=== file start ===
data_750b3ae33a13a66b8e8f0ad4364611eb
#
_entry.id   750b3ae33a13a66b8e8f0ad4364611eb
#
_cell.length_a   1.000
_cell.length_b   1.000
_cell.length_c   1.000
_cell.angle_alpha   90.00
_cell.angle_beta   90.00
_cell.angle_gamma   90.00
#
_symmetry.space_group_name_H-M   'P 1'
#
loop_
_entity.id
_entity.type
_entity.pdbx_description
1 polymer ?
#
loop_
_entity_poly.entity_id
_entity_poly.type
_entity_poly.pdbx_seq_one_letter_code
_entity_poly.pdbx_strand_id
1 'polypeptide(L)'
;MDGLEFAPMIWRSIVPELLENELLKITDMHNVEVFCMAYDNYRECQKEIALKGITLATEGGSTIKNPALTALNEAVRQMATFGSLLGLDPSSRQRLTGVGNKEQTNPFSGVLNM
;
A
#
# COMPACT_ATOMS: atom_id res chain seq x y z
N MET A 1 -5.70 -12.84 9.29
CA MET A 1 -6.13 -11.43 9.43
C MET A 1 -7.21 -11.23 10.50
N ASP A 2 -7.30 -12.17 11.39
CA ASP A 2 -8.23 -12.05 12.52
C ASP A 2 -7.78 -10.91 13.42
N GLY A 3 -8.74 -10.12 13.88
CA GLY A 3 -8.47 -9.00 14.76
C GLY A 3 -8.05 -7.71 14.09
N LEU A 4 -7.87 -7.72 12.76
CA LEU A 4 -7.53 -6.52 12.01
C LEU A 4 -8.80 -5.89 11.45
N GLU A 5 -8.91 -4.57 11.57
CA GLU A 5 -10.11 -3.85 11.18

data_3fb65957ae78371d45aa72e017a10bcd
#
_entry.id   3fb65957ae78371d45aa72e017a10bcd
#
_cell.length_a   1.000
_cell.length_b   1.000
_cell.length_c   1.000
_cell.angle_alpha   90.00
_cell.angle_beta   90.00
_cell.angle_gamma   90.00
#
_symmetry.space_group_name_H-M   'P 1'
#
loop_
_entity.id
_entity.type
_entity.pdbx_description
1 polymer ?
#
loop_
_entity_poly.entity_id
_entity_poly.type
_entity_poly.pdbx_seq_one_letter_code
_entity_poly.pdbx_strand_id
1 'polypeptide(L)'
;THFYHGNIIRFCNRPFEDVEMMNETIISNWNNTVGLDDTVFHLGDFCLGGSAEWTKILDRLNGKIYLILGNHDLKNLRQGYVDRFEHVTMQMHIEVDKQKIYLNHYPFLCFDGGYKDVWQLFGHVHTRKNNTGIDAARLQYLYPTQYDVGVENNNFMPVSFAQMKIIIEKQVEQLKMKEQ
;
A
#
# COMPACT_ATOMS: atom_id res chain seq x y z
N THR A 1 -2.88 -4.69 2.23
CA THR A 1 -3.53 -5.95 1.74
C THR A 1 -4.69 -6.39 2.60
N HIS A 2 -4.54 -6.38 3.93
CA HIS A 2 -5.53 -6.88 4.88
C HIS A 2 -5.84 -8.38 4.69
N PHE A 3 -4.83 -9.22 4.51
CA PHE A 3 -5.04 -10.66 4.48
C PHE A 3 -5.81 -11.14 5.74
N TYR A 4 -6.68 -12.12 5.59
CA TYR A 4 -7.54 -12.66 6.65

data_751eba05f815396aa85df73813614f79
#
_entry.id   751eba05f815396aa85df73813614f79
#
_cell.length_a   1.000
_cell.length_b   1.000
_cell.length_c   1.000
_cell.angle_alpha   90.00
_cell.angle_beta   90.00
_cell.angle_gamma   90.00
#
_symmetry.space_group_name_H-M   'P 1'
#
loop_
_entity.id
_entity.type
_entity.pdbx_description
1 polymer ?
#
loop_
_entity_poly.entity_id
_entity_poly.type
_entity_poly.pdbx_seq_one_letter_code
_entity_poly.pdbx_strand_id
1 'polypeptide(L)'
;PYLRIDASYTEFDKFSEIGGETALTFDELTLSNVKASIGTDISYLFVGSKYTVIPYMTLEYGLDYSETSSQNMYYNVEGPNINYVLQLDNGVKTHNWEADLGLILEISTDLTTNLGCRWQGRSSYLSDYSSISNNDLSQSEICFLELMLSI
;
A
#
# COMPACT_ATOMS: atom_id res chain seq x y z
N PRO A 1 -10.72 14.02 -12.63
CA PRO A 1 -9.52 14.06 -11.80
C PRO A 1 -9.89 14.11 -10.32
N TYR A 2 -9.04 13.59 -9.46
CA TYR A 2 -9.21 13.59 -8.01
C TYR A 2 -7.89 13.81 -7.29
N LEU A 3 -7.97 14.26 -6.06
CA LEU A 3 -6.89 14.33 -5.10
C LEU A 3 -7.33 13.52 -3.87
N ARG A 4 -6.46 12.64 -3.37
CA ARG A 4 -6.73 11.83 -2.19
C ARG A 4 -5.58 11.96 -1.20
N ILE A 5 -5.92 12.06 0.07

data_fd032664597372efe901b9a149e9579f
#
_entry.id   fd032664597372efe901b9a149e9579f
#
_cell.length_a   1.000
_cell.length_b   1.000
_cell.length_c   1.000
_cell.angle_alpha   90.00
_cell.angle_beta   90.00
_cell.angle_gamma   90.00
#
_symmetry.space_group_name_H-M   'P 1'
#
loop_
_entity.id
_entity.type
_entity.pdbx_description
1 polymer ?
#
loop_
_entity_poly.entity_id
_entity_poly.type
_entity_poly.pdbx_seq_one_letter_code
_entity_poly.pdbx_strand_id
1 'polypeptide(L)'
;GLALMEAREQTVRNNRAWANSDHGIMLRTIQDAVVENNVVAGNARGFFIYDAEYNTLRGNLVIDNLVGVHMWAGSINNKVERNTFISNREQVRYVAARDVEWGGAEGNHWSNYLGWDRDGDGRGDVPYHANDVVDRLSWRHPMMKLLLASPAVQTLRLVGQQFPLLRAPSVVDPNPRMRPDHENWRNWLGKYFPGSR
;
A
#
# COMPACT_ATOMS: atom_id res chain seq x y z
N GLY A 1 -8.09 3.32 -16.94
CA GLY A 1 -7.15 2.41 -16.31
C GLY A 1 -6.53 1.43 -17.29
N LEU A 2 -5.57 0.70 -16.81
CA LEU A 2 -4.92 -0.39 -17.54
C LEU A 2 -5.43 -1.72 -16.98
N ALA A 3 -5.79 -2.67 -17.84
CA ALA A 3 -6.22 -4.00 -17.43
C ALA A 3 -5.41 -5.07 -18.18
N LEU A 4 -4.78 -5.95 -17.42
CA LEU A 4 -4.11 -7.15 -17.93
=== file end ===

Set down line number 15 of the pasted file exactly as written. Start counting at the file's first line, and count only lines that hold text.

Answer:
_entity.id